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I wrote some test code that compares the speed of using the append() method of StringBuilder eight times sequentially as a fluent interface against invoking it separately in 8 lines.

As fluent:

StringBuilder s = new StringBuilder();
s.append(x)
.append(y)
.append(z); //etc

As non-fluent:

StringBuilder s = new StringBuilder();
s.append(x)
s.append(y)
s.append(z); //etc

Each method was invoked 10 million times. GC was called between each block. The order of doing the versions was reversed with the same result.

My testing shows that the fluent version of the code is about 10% slower (fyi, testing code was fair with matched but unpredictable appends and I gave time for JVM warm up etc).

This is a surprise, as the fluent code is one line.

Why would the non-fluent code be faster?

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1  
I would find the answer in the generated bytecode. – Alessandro Santini Dec 31 '12 at 11:10
2  
That seems quite unlikely... One of your previous questions apparently had a flaw and you could not consistently reproduce the results. How many times did you test this? Have you tried inverting the order of the 2 tests (testing A then B in one pass and B then A in another pass)? – assylias Dec 31 '12 at 11:11
2  
The return value of append, this, must be popped from the stack, before the invokevirtual method call. The JIT compiler will alleviate this somewhat. – Joop Eggen Dec 31 '12 at 11:14
    
I wouldn't trust any performance testing done in a simplistic way. Take a course with Kirk Pepperdine and learn how to perform real performance tests :). Recommended reading: javaperformancetuning.comhttp://kirk.blog-city.com kodewerk.com – Peter Liljenberg Dec 31 '12 at 12:47
    
@assylias I've added some info about the way I tested it. – Bohemian Dec 31 '12 at 13:09
up vote 4 down vote accepted

I suspect it's a feature of some versions of Java.

If I run the following

public class Main {

    public static final int RUNS = 100000000;

    static final ThreadLocal<StringBuilder> STRING_BUILDER_THREAD_LOCAL = new ThreadLocal<StringBuilder>() {
        @Override
        protected StringBuilder initialValue() {
            return new StringBuilder();
        }
    };

    public static final StringBuilder myStringBuilder() {
        StringBuilder sb = STRING_BUILDER_THREAD_LOCAL.get();
        sb.setLength(0);
        return sb;
    }

    public static long testSeparate(String x, String y, String z) {
        long start = System.nanoTime();
        for (int i = 0; i < RUNS; i++) {
            StringBuilder s = myStringBuilder();
            s.append(x)
                    .append(y)
                    .append(z);
            dontOptimiseAway = s.toString();
        }
        long time = System.nanoTime() - start;
        return time;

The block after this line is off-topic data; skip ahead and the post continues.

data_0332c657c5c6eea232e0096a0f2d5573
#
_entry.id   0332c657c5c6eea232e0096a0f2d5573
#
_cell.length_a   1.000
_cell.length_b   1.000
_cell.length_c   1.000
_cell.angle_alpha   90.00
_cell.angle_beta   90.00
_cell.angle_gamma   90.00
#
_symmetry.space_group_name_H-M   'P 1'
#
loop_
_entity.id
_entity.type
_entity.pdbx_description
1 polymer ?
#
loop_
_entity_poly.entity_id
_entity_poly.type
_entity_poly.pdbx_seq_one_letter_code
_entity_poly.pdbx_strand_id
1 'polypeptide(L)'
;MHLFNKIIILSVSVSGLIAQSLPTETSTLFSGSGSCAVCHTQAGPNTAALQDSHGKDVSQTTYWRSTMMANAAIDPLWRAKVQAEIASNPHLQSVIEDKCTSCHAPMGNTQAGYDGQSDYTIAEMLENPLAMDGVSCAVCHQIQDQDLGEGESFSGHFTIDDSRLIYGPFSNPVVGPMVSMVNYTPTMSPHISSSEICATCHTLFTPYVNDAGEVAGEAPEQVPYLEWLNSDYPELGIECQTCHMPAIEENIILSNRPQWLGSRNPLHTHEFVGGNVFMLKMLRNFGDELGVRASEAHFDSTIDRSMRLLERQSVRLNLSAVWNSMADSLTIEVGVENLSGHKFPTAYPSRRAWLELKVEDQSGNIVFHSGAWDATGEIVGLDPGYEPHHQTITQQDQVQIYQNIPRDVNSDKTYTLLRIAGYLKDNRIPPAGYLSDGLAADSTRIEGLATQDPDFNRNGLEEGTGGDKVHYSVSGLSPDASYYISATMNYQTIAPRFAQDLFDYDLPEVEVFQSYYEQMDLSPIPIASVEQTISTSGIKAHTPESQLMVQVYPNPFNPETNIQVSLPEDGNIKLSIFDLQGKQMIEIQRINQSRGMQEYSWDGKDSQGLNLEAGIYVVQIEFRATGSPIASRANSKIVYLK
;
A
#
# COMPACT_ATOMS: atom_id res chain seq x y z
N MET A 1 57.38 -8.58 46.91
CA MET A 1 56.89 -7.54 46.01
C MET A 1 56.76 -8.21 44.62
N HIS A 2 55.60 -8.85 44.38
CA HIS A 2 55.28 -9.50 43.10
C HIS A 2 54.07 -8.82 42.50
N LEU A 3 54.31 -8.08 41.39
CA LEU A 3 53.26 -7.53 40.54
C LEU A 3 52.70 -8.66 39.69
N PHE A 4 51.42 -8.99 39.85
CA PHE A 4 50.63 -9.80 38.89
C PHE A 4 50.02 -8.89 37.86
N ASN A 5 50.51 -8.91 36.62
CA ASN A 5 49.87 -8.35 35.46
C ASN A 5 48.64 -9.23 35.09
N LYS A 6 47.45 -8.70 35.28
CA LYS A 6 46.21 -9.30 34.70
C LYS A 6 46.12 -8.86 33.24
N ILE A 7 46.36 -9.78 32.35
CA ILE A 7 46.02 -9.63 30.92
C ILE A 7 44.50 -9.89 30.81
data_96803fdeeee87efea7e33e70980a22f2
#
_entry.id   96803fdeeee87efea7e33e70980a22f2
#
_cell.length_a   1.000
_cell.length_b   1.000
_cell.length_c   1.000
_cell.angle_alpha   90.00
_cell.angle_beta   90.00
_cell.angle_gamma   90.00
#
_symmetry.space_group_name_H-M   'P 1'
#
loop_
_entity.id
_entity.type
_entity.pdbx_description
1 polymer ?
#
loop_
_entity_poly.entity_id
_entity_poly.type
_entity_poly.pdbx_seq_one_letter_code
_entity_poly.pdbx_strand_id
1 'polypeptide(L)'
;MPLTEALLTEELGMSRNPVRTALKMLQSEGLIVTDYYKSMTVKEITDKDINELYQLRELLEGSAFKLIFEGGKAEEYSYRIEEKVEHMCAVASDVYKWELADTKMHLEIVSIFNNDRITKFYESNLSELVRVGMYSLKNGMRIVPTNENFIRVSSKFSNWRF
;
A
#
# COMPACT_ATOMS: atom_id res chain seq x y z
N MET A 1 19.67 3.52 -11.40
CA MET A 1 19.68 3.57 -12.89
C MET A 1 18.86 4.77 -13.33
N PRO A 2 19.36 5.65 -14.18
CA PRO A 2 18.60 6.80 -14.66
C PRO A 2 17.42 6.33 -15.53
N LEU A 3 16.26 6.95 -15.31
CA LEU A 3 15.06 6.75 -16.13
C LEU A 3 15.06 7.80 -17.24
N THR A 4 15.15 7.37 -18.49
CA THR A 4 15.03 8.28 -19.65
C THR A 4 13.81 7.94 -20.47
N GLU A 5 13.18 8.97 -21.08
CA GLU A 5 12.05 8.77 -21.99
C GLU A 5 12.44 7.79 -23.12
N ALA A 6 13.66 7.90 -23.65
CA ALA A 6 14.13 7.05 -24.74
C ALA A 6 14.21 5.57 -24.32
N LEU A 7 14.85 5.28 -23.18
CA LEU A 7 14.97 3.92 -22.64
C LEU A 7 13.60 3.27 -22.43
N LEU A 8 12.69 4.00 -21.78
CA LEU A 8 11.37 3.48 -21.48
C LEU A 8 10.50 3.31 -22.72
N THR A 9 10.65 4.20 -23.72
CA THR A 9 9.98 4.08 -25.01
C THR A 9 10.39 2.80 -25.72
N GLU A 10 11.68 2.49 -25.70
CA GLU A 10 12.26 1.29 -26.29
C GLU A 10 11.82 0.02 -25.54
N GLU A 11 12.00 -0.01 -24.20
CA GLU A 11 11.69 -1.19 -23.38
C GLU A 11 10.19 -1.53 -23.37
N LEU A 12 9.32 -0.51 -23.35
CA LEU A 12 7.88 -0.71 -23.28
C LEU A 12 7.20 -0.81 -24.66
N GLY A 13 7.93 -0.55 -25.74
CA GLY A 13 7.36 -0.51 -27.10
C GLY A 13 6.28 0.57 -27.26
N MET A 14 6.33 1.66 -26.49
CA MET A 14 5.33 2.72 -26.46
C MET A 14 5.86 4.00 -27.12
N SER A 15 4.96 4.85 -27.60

}

    public static long testChained(String x, String y, String z) {
        long start = System.nanoTime();
        for (int i = 0; i < RUNS; i++) {
            StringBuilder s = myStringBuilder();
            s.append(x);
            s.append(y);
            s.append(z);
            dontOptimiseAway = s.toString();
        }
        long time = System.nanoTime() - start;
        return time;
    }

    static String dontOptimiseAway = null;

    public static void main(String... args) {
        for (int i = 0; i < 10; i++) {
            long time1 = testSeparate("x", "y", "z");
            long time2 = testChained("x", "y", "z");
            System.out.printf("Average time separate %.1f ns, chained %.1f ns%n",
                    (double) time1 / RUNS, (double) time2 / RUNS);
        }
    }
}

with Java 7 update 4

Average time separate 49.8 ns, chained 49.0 ns
Average time separate 50.7 ns, chained 49.3 ns
Average time separate 46.9 ns, chained 46.5 ns
Average time separate 46.6 ns, chained 46.4 ns
Average time separate 46.6 ns, chained 46.6 ns
Average time separate 47.6 ns, chained 47.3 ns
Average time separate 46.7 ns, chained 47.2 ns
Average time separate 46.7 ns, chained 47.0 ns
Average time separate 46.0 ns, chained 46.6 ns
Average time separate 46.7 ns, chained 46.3 ns

with Java 7 update 10

Average time separate 50.4 ns, chained 50.0 ns
Average time separate 50.1 ns, chained 50.1 ns
Average time separate 45.9 ns, chained 46.5 ns
Average time separate 46.6 ns, chained 46.7 ns
Average time separate 46.3 ns, chained 46.4 ns
Average time separate 46.7 ns, chained 46.5 ns
Average time separate 46.2 ns, chained 46.4 ns
Average time separate 46.6 ns, chained 46.0 ns
Average time separate 46.4 ns, chained 46.2 ns
Average time separate 45.9 ns, chained 46.2 ns

It might look like there is a slight bias initially but if your run update 10 there is no obvious bias over time.

share|improve this answer
    
In any case, the slight bias is far from the 10% mentioned in the question. Also there is a lot of GC going on which in itself introduces noise in the results. – assylias Dec 31 '12 at 11:56